Though your teenager may act offended and not understand the point of having a curfew, there are plenty of reasons to stand your ground on this issue. His safety, health and well-being are all part of this equation. Even if he gives you a bit of grief, knowing your child is safe under your roof is worth the effort of maintaining this important house rule.
Structure and Limits
A happy, safe and loving household has structure. Believe it or not, children and teens crave structure; it makes them feel that someone cares about them. A curfew is one way to establish and teach your teenager about limits. Be specific with your expectations and concise with consequences for breaking curfew. When your teen comes home on time, praise him and acknowledge his efforts to stick to the rules. If he’s late, explain that you were worried about him but that you must enforce the consequences.
Since the teenage body is going through major changes during puberty, your teen needs plenty of sleep. Enforcing a set curfew can help keep him on track with this. He may not go to sleep as soon as he gets home, but at least he is in the house and in his bedroom, which is a good start. The American Academy of Pediatrics points out that if your teen stays up late and doesn’t get enough sleep, it can have a major impact on his physical health, academic performance and mood. He needs about eight and a half to nine hours of sleep daily to function properly.
Having a curfew helps get your teen inside during the nighttime hours, because safety is an issue. If he’s home, it cuts down on the possibility that he is drinking alcohol or using drugs. It reduces the chances of your teen being a perpetrator or victim of nighttime crime. When he’s at home, he's not loitering, vandalizing or painting graffiti. When he’s out, you may not know exactly where he is, what he’s doing or who he's with.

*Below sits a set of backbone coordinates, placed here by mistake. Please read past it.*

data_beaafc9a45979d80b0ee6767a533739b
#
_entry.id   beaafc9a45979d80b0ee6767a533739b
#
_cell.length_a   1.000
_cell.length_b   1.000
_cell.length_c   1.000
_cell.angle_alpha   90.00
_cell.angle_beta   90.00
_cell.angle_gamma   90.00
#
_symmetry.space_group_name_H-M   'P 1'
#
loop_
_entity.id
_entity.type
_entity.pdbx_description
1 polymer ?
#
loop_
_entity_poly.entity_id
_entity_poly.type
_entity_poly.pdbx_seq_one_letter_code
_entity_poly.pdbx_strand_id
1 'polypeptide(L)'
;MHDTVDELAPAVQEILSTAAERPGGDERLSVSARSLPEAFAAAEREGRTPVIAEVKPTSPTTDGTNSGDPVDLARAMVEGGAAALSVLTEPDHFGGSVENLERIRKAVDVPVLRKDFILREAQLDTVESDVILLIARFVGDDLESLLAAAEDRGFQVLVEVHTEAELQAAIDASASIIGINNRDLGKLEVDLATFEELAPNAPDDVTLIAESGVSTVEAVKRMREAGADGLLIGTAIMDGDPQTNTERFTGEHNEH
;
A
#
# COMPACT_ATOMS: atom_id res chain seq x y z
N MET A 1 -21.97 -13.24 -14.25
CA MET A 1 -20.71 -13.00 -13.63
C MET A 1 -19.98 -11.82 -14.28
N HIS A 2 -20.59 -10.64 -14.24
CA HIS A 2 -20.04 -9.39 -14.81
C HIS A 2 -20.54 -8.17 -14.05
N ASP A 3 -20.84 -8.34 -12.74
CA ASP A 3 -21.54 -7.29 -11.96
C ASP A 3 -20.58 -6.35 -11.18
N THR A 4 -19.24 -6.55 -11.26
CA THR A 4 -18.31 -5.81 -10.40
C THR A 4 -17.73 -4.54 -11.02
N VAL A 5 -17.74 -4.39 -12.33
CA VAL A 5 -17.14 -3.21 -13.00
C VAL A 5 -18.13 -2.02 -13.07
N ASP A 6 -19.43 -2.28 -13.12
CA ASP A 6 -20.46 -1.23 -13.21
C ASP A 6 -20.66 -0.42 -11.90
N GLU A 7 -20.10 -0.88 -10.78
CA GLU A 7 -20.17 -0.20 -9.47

Many states have established locally mandated curfew laws. Although each city can define its own curfew specifications, most restrict minors to be at home between 11 p.m. and 6 a.m. The time limits may have a slight change during summer months and on weekends. More stringent curfew parameters may be enforced in high-crime areas. Breaking the city curfew can result in a fine, mandatory community service, revoking of driving privileges or a misdemeanor charge. Establishing your own curfew for your teenager can prevent him from breaking the city curfew as well.
- HealthyChildren.org: Fair and Reasonable Limits for Teens
- HealthyChildren.org: Staying Out Late and Curfews
- HealthyChildren.org: Curfews and Bedtimes for Teens
- American Academy of Pediatrics: Sleepy Teens
- KidsHealth: How Much Sleep Do I Need?
- KidsHealth: A Parent’s Guide to Surviving the Teen Years
- WalkingInfo.org: There is Concern about Crime and Walking at Night
- U.S. Department of Justice: Curfew
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